Visitors have flocked to public lands in recent years driven by the coronavirus pandemic and growing recreation.
National forest visits increased by more than 20 million between 2016 and 2020. From 2019 to 2020, visitation grew by some 18 million.
In wilderness areas, the explosive growth in recreation has been even more pronounced.
Visits to wilderness areas almost doubled in 2020 after four years of minimal growth.
“Last year, there was a profound increase in visitors over the 2019 season,” said Lorena Williams, a spokeswoman for the San Juan National Forest.
“2020 was our peak year so far and the Rocky Mountain region, which the San Juan is a part of, has seen record numbers of visitors in recent years,” she said.
Williams said that growing trend is likely to continue as awareness surrounding the accessibility and benefits of public lands spreads.
But as visitors pour into public lands, they are also bringing with them new challenges that agencies and land managers must face.
A recent study in the journal Natural Hazards showed the close link between outdoor recreation and wildfire risk.
Land managers across the country have watched trash pile up as recreation has grown.
“A lot our law enforcement officers will find large trash dumps out on public land. It’s become a larger part of their jobs enforcing those (dumping rules),” said Shawn Reinhardt, a spokesman for the Bureau of Land Management’s Southwest Colorado District office.
The Forest Service removed about 40 abandoned camps across San Juan National Forest’s three districts before Labor Day, Williams said.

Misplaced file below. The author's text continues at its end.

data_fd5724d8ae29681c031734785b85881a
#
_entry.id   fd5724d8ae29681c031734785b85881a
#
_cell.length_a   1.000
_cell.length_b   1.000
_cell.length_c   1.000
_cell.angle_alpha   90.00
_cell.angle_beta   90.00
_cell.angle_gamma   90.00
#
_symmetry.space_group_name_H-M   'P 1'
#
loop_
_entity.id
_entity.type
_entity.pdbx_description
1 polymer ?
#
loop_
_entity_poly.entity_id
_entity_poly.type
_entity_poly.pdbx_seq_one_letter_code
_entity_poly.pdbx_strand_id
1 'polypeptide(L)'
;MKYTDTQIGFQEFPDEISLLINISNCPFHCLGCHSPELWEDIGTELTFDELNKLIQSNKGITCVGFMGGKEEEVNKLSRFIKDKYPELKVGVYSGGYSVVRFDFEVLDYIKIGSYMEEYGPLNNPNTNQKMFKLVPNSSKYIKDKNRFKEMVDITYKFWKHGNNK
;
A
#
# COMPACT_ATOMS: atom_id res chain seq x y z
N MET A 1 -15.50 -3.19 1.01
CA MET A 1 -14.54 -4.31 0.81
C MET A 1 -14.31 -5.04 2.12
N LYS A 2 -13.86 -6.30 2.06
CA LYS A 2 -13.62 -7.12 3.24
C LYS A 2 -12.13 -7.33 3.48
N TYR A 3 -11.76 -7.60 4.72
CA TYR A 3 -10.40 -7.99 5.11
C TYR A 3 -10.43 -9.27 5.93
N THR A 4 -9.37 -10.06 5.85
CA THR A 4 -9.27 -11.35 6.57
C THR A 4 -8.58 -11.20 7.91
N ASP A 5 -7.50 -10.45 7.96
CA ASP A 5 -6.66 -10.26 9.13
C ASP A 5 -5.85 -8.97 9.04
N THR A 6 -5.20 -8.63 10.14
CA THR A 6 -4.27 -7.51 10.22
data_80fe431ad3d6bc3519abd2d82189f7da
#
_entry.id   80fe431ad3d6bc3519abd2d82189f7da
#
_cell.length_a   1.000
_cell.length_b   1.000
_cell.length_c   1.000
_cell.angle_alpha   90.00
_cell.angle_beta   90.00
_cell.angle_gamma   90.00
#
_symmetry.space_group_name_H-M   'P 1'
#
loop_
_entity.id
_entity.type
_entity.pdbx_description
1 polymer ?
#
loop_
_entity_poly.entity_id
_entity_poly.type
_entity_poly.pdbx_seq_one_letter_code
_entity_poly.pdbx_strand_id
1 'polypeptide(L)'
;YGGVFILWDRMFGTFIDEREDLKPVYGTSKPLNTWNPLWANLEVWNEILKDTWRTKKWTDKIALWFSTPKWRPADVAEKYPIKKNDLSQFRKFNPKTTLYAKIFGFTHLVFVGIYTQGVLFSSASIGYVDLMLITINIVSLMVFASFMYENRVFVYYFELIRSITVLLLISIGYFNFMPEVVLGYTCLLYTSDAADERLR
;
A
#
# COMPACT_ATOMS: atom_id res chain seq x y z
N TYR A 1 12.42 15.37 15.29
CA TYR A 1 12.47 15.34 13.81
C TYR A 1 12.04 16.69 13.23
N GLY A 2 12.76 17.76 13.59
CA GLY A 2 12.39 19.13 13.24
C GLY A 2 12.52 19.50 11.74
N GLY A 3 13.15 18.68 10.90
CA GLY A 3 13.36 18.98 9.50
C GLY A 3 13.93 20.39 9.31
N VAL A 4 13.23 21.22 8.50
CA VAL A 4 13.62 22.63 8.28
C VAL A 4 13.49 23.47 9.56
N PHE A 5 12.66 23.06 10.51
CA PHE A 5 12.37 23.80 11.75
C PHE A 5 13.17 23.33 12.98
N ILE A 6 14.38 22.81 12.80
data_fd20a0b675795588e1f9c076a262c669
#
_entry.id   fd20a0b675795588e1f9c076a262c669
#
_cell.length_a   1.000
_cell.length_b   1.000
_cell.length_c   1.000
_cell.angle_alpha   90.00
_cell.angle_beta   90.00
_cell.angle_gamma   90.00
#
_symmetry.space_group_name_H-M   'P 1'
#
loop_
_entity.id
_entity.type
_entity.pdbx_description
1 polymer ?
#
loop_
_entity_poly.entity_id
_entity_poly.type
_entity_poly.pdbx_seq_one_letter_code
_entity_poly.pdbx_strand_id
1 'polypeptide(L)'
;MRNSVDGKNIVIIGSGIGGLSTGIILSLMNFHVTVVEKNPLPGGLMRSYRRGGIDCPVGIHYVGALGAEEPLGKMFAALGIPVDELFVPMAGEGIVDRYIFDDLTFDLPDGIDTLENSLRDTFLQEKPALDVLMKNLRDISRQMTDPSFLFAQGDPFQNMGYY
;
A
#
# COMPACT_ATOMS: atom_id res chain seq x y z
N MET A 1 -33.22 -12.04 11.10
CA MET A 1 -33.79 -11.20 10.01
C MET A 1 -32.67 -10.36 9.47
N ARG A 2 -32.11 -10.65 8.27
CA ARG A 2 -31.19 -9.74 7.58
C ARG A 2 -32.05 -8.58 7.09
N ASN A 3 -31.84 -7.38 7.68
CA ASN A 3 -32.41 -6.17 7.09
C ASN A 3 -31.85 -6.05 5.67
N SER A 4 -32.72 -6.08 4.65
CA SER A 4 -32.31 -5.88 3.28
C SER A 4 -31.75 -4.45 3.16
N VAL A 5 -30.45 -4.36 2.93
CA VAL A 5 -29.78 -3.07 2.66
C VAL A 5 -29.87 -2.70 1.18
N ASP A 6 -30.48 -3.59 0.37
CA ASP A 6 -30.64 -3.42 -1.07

Crews picked up 397 contractor-sized trash bags in the Columbine Ranger District alone.
Parking in national forests has also filled up.
Visitors to overflowing lots have increasingly parked their cars on grassy areas and along roads, increasing soil erosion and creating ruts that damage road infrastructure.
“We’re starting to have resource damage from just the large number of folks going up there,” Williams said.
“I don’t want to call it a problem because the increased use is a positive sign that people are enjoying their national forests,” she said. “But that extensive use does create management challenges.”
Among those challenges are the ever-expanding footprints of dispersed camping and the threats of increasing recreation to wildlife.
Anyone can visit a national forest and camp for free outside of a designated campground with dispersed camping.
The activity has grown in popularity in recent years, often limiting the availability of natural campsites alongside the road. As those sites have disappeared, visitors have begun penetrating farther into the forest.
“Folks are starting to create new dispersed camping areas,” Williams said. “They’re pushing farther back, deeper into the forest (and) farther out on the roads. The number of denuded campsites is now increasing.”
As more people camp, hike, bike and fish, they force wildlife out of their habitat.
“Wildlife generally try to avoid people and areas of high human use,” said Jamin Grigg, senior wildlife biologist for Colorado Parks and Wildlife’s Southwest region. “Wildlife can easily be displaced out of those (recreation) areas and that leads to a loss in their habitat.
“Those wildlife displacements can have population level effects at times,” Grigg added.
Chronic understaffing and underfunding complicate these challenges, especially when visitors violate the rules and regulations designed to protect these public lands and their natural resources.
According to Williams, San Juan National Forest has two law enforcement officers to cover about 1.8 million acres.
The BLM has approximately one law enforcement officer per field office in Colorado, of which there are 10 statewide, Reinhardt said.
Amid these obstacles, public land agencies are learning how to better manage increased traffic while protecting wildlife and natural resources.